Whyborne’s angst starts out deep in this story, but after the revelations of the previous book, he’s certainly got a lot on his mind. Luckily, this book continues the trend of splitting the narration between Whyborne and Griffin. Griffin’s life isn’t exactly cheery at the moment, as he struggles to connect with his dour husband, but at least we’re not stuck in Whyborne’s maelstrom (pun absolutely intended) of a brain for the entire trip.
Griffin’s point of view is absolutely necessary for this story anyway, as we travel to his childhood home and learn more about his history as it collides with his present. Hawk ratchets up the creepiness factor with their use of cults and monsters, and this book is the perfect blend of action, mystery, and surprise.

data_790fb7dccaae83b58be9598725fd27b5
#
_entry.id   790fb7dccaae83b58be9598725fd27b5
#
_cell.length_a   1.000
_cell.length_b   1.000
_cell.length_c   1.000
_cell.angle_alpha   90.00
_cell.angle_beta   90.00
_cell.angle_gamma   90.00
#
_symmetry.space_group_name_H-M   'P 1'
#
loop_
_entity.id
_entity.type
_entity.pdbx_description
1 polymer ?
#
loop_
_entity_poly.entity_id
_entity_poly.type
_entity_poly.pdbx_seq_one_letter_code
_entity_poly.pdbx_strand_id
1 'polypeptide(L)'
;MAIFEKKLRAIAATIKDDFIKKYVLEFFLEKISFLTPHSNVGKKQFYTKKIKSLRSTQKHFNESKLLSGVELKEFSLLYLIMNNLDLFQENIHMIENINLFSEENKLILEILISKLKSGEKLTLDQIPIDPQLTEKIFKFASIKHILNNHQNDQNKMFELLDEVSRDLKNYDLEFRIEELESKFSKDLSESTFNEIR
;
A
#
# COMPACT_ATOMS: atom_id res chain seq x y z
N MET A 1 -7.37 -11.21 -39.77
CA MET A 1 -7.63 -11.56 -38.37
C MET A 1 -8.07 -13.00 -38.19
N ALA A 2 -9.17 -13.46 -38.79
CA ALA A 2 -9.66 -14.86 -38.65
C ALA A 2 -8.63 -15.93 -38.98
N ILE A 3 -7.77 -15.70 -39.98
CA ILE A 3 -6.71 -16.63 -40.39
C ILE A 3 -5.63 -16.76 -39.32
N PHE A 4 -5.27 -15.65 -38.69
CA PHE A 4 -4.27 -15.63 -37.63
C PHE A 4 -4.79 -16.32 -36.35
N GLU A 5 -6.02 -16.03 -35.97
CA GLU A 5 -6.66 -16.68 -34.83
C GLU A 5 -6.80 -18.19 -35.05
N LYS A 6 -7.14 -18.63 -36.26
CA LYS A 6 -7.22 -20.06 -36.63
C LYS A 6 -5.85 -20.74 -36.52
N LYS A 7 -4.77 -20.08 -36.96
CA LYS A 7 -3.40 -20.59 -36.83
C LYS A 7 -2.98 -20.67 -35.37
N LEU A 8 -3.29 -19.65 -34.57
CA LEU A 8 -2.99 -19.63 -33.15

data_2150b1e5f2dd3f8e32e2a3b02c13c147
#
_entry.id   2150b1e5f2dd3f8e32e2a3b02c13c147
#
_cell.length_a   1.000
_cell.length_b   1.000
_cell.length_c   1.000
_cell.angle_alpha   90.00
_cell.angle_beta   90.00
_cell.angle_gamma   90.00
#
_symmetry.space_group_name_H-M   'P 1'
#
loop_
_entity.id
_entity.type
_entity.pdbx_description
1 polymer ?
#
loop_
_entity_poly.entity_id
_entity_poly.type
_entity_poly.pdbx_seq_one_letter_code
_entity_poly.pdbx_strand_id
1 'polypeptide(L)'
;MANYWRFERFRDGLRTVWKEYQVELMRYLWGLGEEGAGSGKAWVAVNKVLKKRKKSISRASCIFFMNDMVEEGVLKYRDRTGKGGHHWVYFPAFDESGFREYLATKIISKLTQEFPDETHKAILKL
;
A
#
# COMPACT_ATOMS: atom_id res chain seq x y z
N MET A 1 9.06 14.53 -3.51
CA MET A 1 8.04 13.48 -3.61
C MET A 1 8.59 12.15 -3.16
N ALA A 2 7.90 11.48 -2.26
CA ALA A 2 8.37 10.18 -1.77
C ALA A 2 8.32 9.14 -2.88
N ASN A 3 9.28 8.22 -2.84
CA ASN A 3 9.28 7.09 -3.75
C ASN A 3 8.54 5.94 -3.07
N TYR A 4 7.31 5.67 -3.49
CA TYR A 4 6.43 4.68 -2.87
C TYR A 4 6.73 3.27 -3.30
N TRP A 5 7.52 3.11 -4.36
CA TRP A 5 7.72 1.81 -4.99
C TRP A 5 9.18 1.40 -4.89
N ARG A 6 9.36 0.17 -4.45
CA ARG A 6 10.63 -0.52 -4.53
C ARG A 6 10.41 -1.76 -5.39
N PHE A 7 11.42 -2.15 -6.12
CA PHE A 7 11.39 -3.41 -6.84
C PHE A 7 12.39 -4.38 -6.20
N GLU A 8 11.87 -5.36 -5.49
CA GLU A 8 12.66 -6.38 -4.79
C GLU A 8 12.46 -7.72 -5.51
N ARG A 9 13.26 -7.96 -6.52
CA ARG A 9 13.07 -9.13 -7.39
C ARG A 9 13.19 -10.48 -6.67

As usual, Christine and Iskander are along for the ride. Christine continues to be the only rational one in the bunch. I would love to read a book that highlights this pairing at some point.
Despite the focus on Griffin’s past, the character arcs for both men are solid, and even Whyborne learns more about his true self and how the maelstrom back home in Widdershins works. I think this series is winding down, but there are plenty of mysteries left to solve.
In conclusion, this story does nothing to alleviate my distaste and distrust for mushrooms.